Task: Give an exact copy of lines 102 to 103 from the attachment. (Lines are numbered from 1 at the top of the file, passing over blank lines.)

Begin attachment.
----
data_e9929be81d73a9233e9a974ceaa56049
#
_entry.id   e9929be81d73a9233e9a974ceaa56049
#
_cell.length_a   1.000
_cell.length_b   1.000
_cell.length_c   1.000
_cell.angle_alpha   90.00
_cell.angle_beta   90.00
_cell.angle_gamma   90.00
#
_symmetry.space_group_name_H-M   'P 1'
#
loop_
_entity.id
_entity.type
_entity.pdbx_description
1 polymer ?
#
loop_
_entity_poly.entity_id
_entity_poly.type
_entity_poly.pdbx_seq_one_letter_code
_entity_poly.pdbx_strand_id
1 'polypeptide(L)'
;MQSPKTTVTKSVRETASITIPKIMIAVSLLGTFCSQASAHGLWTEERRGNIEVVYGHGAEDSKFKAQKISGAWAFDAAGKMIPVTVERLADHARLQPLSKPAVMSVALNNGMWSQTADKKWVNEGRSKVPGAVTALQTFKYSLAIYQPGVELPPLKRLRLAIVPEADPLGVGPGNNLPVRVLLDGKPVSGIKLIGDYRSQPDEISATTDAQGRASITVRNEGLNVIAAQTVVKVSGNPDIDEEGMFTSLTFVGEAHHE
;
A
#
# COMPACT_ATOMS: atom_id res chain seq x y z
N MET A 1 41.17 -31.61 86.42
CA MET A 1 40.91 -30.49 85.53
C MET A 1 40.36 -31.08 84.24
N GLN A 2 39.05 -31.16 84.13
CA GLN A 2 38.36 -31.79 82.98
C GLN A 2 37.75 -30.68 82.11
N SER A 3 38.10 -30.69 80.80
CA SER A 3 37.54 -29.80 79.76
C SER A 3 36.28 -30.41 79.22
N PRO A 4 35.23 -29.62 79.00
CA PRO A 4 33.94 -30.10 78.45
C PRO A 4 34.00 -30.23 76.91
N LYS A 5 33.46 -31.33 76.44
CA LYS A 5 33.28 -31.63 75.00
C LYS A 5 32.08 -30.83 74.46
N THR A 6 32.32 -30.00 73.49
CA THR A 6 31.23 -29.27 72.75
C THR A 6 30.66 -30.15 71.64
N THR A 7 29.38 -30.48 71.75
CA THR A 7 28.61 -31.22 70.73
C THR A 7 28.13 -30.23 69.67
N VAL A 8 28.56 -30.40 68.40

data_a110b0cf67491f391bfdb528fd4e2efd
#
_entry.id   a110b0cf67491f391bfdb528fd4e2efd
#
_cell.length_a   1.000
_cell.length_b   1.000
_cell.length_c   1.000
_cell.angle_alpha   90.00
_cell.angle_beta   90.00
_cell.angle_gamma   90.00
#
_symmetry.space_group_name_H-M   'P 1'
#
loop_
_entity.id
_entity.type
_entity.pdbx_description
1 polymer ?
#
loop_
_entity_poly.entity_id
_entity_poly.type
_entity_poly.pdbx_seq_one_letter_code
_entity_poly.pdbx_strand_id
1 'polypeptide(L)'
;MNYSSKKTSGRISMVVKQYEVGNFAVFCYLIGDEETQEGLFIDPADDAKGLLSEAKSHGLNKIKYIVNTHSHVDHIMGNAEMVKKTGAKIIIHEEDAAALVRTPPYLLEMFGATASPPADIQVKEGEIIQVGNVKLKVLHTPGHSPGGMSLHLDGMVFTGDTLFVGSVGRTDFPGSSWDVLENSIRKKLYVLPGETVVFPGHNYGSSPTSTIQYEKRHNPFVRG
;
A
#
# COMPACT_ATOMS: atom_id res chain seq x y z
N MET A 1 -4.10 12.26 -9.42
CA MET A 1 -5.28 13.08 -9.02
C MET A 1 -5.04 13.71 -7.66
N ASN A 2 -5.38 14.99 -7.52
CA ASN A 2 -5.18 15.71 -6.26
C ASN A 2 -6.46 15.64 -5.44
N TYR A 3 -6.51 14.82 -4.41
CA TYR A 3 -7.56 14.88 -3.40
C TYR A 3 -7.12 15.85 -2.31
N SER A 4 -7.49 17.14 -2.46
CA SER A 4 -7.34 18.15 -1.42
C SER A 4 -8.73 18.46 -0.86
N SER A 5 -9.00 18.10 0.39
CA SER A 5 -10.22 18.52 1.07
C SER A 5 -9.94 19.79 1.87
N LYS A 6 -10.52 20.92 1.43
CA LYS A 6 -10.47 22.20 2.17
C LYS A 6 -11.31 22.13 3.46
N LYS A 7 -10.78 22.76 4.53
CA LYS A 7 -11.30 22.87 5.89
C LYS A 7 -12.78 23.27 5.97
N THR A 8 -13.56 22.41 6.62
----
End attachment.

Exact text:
CA LYS A 7 -11.30 22.87 5.89
C LYS A 7 -12.78 23.27 5.97